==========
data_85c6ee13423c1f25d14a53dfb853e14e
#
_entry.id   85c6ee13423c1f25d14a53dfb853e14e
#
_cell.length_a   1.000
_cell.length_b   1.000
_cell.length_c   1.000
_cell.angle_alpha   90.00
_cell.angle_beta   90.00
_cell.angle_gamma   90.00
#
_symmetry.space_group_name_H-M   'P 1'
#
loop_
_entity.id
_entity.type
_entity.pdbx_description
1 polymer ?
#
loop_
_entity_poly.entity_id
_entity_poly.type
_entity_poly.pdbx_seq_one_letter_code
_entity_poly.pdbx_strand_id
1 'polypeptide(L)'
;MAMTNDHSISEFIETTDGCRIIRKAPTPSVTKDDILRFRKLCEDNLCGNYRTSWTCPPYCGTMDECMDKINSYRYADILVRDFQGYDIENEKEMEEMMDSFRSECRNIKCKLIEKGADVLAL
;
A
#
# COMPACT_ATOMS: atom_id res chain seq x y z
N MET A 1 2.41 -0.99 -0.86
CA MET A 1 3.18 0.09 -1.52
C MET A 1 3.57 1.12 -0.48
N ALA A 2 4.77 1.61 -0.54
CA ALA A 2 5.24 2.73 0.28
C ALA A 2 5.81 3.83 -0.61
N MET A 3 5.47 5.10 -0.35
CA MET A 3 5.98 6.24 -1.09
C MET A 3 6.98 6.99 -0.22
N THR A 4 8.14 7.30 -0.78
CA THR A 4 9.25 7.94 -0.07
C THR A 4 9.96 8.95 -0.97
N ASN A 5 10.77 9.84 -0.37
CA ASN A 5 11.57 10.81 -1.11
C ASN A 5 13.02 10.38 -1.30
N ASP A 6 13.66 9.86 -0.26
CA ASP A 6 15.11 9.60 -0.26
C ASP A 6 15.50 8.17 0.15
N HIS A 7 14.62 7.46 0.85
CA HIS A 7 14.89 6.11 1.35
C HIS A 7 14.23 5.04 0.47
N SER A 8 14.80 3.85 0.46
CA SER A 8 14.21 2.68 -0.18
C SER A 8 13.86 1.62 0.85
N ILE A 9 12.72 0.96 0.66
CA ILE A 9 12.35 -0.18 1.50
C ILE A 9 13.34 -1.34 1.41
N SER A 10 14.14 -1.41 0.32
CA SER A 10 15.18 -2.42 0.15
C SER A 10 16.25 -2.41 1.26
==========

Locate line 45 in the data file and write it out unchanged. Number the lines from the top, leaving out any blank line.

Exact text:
C ASN A 5 13.02 10.38 -1.30